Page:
Goldman Sachs Group Inc. slammed the door on U.S. clients hoping to invest in a private offering of shares in Facebook Inc., because it said the intense media spotlight left the deal in danger of violating U.S. securities laws.
Goldman’s decision to allow only non-U.S. investors to buy shares in the social-networking site is a black eye for the Wall Street firm, which sent jealous rivals scurrying for look-alike deals when the Facebook agreement surfaced two weeks ago.
The change could damage Goldman’s ties to some of its most lucrative clients, left empty-handed just as they were deciding whether to invest in Facebook, clients say.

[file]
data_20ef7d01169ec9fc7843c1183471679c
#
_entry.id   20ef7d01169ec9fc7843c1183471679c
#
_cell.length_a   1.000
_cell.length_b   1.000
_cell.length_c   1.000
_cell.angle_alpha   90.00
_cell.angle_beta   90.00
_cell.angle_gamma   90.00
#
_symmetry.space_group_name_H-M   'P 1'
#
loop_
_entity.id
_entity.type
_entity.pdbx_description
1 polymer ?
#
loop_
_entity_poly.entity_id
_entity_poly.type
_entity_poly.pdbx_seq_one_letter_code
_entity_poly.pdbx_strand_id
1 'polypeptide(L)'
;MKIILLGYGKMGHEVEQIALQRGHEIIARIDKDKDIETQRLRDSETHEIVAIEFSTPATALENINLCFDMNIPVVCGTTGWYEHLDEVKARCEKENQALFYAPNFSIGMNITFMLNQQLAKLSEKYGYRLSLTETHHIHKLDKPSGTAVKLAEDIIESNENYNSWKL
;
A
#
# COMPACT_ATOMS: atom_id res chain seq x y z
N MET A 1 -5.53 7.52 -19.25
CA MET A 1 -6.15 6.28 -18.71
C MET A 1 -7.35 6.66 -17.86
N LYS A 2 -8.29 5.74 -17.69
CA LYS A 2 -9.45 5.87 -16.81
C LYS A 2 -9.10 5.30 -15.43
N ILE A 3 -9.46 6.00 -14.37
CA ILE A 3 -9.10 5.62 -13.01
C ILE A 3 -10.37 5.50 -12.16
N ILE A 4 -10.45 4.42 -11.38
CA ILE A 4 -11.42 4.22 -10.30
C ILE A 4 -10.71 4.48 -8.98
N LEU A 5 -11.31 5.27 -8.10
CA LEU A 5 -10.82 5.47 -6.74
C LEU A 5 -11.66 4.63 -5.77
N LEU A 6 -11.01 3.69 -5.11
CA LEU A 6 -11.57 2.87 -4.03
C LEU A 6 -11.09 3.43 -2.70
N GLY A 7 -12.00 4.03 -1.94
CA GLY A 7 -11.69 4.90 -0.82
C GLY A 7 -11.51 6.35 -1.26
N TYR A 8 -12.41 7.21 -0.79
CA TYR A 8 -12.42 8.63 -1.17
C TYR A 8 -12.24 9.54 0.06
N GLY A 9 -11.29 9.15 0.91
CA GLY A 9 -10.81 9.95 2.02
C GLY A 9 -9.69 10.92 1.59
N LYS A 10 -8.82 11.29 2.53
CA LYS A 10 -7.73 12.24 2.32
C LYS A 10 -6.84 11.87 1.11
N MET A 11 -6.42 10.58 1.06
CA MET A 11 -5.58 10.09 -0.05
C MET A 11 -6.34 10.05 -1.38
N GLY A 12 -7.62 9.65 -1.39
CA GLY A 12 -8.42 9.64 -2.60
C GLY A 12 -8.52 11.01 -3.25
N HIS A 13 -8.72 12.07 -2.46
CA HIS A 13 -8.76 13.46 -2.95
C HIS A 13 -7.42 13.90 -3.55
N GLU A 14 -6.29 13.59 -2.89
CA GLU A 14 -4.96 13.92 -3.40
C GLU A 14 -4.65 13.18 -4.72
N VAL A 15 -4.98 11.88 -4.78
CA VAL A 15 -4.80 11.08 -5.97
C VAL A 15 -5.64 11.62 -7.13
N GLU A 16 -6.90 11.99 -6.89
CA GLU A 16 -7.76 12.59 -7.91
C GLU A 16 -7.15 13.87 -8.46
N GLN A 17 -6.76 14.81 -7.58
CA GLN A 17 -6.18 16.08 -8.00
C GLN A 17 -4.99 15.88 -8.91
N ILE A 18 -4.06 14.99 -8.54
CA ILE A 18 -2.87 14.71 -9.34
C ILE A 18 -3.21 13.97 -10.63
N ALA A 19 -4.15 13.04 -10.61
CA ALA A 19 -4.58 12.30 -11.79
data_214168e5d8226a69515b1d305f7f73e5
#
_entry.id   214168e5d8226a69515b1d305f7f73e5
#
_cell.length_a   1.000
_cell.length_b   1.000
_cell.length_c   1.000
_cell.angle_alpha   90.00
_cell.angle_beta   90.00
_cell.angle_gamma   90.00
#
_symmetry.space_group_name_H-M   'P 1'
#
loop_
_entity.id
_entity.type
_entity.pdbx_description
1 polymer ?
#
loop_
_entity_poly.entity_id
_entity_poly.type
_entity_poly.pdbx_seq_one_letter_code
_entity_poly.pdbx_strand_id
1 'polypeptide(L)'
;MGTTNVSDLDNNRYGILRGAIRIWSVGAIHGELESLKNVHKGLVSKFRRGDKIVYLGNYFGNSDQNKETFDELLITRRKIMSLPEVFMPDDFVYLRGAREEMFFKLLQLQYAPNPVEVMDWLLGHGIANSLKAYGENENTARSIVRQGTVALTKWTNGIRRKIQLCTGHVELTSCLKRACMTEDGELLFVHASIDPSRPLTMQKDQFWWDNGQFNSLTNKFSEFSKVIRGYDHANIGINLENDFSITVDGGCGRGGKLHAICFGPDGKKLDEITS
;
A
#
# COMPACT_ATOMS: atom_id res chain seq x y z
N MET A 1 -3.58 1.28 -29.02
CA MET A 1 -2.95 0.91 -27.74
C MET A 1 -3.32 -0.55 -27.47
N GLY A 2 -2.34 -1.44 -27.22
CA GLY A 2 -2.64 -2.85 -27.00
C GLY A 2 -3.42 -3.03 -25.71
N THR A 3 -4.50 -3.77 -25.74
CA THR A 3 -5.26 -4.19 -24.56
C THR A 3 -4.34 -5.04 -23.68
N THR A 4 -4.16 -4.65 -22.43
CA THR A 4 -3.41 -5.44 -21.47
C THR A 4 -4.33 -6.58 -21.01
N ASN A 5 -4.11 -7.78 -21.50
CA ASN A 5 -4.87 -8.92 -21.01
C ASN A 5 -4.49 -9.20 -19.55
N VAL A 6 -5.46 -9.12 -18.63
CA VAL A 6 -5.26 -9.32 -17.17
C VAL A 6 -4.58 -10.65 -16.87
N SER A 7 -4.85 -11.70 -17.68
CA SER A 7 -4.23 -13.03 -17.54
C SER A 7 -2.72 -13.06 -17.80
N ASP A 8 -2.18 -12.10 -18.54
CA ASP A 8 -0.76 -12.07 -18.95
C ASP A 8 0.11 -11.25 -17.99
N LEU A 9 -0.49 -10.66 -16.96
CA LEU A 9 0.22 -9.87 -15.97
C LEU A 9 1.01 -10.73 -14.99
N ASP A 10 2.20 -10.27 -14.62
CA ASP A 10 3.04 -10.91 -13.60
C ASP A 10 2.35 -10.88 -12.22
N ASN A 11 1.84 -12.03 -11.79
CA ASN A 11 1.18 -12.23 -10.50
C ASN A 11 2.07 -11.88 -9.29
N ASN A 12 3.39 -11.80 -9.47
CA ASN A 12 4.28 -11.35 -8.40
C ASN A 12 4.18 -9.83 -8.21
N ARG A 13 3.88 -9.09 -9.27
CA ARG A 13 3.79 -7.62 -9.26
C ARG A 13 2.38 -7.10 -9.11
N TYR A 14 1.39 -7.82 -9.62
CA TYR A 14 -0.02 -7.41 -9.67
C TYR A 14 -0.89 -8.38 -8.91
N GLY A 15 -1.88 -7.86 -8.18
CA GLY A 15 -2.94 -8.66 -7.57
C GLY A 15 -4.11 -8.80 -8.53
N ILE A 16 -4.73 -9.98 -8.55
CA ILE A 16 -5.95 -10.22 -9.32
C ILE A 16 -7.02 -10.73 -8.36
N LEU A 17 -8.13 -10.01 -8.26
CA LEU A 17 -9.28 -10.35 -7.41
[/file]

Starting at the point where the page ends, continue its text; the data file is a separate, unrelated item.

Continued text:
Facebook executives were frustrated by the headache of restructuring the deal at the last minute, according to people familiar with the situation. But the private offering of as much as $1.5 billion in Facebook shares remains on track.
About $7 billion in orders have poured in from foreign investors, or more than $4 for every $1 in shares being sold, according to people familiar with the situation. While high-profile U.S. investors would have been another seal of approval for Facebook, a person close to the company said it is comfortable with a heavier-than-expected concentration of non-U.S. investors. About 70% of the site’s users live outside the U.S.